That's all very general though. For a starting area, I see nothing wrong with having players capture, train and / or breed things like rats, bats and snakes. It would probably take a bit of explaining for me to accept that you could train a spider, or that a mushroom can move around and attack people though (both of which I've seen in real games).

In the end, it probably wouldn't really bother me all that much if you did just reuse the stock fantasy monsters. Literally everyone else does. I'd give definite bonus points if you had all original creatures though! After all, Pokemon did it.

##### Share on other sites
Rats, spiders, and little goblins don't bother me.

What bothers me is boring game play, level/character design, story telling, and general feel of a game. The fact that it happens to use rats, spiders, and little goblins is of little importance.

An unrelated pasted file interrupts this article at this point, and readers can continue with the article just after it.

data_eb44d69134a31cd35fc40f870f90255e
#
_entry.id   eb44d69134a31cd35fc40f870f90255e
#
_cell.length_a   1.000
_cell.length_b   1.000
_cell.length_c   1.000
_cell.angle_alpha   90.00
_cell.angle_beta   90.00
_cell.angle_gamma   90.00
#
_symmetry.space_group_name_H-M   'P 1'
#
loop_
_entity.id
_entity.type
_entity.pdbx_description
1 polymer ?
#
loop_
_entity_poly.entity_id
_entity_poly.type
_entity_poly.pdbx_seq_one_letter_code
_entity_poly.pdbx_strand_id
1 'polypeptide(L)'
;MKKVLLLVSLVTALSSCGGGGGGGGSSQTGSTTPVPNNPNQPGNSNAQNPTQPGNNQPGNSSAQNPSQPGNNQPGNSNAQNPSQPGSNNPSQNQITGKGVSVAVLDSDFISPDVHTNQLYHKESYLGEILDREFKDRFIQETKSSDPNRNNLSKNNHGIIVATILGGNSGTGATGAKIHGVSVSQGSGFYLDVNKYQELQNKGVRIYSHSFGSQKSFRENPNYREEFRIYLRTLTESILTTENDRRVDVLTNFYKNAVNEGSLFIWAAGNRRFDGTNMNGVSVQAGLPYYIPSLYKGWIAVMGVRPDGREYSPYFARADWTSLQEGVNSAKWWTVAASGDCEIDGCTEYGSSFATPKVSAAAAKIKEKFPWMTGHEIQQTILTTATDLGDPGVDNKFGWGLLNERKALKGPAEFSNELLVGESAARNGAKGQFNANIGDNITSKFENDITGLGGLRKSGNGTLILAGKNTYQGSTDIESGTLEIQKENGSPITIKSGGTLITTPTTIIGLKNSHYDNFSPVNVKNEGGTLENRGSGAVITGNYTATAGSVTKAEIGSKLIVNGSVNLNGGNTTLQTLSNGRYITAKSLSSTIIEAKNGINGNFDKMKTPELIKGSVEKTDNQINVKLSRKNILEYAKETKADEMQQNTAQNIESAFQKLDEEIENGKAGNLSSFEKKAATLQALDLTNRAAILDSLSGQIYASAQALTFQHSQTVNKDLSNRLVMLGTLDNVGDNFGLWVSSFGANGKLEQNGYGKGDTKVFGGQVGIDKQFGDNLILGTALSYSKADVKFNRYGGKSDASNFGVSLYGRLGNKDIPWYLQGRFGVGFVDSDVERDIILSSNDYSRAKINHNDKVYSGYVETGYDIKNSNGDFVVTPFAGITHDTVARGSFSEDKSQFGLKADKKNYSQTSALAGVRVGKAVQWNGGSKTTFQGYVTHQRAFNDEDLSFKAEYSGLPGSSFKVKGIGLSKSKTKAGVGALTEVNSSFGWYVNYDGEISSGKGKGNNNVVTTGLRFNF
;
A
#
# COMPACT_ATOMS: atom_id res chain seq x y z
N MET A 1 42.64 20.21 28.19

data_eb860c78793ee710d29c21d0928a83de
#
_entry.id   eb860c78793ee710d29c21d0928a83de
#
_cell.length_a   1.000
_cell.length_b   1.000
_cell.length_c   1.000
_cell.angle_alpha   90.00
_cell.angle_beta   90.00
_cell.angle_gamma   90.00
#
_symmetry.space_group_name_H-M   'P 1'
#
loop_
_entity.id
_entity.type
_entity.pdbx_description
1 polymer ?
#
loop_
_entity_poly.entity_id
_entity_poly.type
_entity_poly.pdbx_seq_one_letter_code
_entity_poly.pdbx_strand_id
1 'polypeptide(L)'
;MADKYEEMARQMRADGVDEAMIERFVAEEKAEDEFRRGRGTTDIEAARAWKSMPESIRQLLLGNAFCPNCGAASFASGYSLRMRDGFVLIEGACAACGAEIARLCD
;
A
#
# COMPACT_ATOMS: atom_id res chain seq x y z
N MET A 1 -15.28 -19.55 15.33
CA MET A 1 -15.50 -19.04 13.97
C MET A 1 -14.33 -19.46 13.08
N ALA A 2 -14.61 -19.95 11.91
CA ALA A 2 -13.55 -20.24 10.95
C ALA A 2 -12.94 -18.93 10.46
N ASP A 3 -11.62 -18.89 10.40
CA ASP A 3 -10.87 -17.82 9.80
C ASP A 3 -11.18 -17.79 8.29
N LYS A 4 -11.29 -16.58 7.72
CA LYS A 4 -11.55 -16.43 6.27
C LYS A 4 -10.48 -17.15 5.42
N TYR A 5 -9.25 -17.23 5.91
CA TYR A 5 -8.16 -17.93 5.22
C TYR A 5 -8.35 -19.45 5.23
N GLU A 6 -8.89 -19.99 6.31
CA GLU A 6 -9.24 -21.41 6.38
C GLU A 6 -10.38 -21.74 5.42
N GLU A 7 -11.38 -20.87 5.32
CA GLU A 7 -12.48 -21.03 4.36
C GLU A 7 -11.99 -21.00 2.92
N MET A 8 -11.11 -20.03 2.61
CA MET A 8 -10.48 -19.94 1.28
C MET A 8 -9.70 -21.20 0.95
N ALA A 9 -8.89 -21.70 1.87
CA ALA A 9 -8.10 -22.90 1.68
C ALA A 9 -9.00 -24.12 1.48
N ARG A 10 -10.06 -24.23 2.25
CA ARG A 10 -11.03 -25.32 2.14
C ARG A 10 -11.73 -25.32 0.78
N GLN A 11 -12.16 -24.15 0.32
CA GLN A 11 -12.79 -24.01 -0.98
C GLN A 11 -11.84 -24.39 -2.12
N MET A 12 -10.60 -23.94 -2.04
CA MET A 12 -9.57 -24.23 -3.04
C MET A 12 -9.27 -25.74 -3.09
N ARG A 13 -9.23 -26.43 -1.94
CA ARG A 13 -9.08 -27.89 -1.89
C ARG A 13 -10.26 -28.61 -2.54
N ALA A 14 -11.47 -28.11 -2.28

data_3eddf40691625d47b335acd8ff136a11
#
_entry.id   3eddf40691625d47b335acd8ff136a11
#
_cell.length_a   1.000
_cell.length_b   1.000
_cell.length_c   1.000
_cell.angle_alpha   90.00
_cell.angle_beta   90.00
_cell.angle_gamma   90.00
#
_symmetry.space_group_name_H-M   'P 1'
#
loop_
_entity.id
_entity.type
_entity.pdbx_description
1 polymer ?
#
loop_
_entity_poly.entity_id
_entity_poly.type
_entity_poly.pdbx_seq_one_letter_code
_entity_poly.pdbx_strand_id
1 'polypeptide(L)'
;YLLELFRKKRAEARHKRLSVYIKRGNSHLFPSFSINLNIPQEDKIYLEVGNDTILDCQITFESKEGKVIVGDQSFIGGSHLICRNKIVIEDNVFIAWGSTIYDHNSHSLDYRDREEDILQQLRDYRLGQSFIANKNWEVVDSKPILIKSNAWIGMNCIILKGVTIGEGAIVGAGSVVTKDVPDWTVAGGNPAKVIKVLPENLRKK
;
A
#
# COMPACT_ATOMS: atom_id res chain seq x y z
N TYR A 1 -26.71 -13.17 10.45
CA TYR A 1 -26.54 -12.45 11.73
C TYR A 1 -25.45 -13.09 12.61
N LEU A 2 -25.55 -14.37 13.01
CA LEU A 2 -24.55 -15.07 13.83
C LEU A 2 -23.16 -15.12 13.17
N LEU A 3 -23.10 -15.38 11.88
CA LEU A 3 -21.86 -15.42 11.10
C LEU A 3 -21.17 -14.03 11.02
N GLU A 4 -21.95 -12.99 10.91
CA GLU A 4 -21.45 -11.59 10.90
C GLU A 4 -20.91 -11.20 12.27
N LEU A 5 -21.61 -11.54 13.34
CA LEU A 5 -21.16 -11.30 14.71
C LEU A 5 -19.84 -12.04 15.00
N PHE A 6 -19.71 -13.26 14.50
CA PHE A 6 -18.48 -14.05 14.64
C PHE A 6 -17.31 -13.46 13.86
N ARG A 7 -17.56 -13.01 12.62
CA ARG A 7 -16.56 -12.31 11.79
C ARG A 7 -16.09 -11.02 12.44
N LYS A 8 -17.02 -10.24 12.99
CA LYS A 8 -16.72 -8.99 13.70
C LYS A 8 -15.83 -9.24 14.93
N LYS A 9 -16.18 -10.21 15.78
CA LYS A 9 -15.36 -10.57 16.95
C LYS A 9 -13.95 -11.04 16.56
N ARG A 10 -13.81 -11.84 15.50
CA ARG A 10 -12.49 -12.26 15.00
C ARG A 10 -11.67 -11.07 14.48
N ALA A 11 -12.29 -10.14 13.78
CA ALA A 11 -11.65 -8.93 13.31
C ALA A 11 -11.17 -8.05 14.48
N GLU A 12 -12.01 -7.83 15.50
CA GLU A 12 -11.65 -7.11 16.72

Awhile ago I was involved in a pen and paper game, and for several sessions we battled nothing but giant rats, swarms of rats, or the big boss,... a swarm of giant rats. It was still fun because the GM made it fun and interesting.

I have also played games where all the enemies were big red Es and everything else was represented by other colored ASCII characters, but I still had a great time playing it.

##### Share on other sites
Halo, the flood. I hated the flood. Still gives me nightmares. Now is that good or bad? You decide. It's your game.

##### Share on other sites
There are at least two rather orthogonal issues in the original post: which "traditional" monsters should appear in various stages of the game and which monsters are appropriate PC pets.
Traditional monsters have an impact on the game's setting that depends on their type.
• Natural dangerous animals (rats, snakes, birds of prey, etc.) are expected to be common. If they are rare or absent, it's clearly a very peculiar world and/or an extreme environment.